I want to take a little time to thank you once again for following our tour. I used to document my adventures much more thoroughly, and I realize after getting back into the blogging rhythm that I miss it. It forces me, in a way, to dig into every experience and extract the goodness. It’s always there if we choose to look for it. I probably wouldn’t be looking as hard for it if I didn’t have a blog to keep up with. So thank you for reading and sharing your comments with us.
Also thank you to the kind hosts that shared their stages, homes, cabs, food, and lives with us. You folks are the backbone of independent music tours. Without you it all falls apart.
Last but not least I want to thank my tour partner, Sara for her fabulous work. It was such a gift to have a professional photographer capturing these moments with images that don’t need words to accompany them. Her touch gave this little blog a lot of class, I believe. Please check out more of her work here.
If you’re an artist thinking about collaborating with a specialist of a different medium than your own, do it! It can be a great learning experience for all involved. Never hurts to see past your own nose for a little bit.
I will continue blogging in the future. Perhaps on Music Seen, perhaps somewhere else. Wherever it may be, I hope you’ll continue to follow along and share your thoughts with us, too.
This tour, while short, has been a good sampling of different types of shows that an independent solo songwriter might play. As Sara and I made the very short trip to Annapolis on Day 7, I geared up for the gig that evening: an event called 12 Voices.
David Glaser, an Annapolis-based songwriter, hosts this monthly concert series at 49 West, a great coffee shop and restaurant in downtown Annapolis. Every month David brings in a featured artist to share his or her tunes. He’s hosted songwriters from all over North America. Every show also includes a “cameo” artist, which in this case was me. David plays a few tunes to kick off, then introduces the cameo, then the featured artist plays. We take a break, then reconvene to perform an in-the-round set where we’re all on stage together, accompanying each other, impromptu style.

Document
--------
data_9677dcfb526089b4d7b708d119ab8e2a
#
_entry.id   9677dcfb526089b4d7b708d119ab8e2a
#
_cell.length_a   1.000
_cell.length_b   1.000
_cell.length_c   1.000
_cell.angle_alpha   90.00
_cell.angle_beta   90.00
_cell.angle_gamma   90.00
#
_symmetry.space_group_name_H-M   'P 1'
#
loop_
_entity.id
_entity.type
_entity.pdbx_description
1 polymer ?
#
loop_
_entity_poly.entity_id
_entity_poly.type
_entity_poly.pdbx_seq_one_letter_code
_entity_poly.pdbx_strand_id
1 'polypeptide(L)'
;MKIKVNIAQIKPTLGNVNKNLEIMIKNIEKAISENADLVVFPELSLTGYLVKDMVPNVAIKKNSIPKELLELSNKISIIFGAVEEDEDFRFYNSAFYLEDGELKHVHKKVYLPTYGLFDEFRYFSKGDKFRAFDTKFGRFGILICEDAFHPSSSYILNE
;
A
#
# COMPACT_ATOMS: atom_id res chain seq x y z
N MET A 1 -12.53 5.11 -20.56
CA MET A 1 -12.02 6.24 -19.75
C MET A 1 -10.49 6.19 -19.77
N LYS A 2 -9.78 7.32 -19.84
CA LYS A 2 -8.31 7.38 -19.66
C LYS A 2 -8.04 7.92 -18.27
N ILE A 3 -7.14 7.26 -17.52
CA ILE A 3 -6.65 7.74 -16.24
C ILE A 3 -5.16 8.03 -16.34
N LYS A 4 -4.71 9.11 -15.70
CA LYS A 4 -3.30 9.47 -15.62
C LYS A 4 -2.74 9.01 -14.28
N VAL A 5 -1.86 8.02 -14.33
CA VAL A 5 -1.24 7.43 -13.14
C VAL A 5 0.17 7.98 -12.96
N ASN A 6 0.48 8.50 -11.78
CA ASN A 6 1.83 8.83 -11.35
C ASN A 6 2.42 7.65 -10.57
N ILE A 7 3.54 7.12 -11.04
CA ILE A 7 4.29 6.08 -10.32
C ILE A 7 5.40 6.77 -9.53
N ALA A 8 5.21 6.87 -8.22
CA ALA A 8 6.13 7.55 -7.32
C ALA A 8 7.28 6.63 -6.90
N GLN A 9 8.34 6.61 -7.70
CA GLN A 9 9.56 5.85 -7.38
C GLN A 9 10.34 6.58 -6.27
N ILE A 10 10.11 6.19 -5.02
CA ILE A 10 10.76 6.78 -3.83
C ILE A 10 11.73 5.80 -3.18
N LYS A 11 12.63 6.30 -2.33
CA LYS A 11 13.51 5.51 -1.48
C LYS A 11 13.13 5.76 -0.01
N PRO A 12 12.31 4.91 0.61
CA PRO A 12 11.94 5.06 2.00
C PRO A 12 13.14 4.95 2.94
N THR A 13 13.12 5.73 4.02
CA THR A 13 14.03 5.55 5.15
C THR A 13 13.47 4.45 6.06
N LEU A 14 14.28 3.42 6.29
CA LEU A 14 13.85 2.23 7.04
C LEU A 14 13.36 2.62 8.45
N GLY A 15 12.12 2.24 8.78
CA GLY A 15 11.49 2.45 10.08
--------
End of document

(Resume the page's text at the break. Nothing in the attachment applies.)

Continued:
The beauty of a gig like this is in its empathetic nature. It’s a show for songwriters, hosted by a songwriter. David uses his extensive knowledge of the touring life to cater to the needs of his fellow performers. He, unlike many hosts, knows exactly what we’re looking for in a show. This is not a knock on other venues, but more of a praise for folks like David. He does all that he can to create an intimate, comfortable environment that’s conducive to a human connection.
David’s favorite part of the evening is the in-the-round set, when all three performers sit on stage together and share stories and songs. Spontaneous song circles like this happen all the time at conferences and festivals like Folk Alliance and the Kerrville Folk Festival. After being a part of many of them, David wanted to bring some of their improvised magic to a concert setting. I’m not sure if the results are more fun for the performers or the audience, but it seemed Monday night like both parties were enjoying the moment.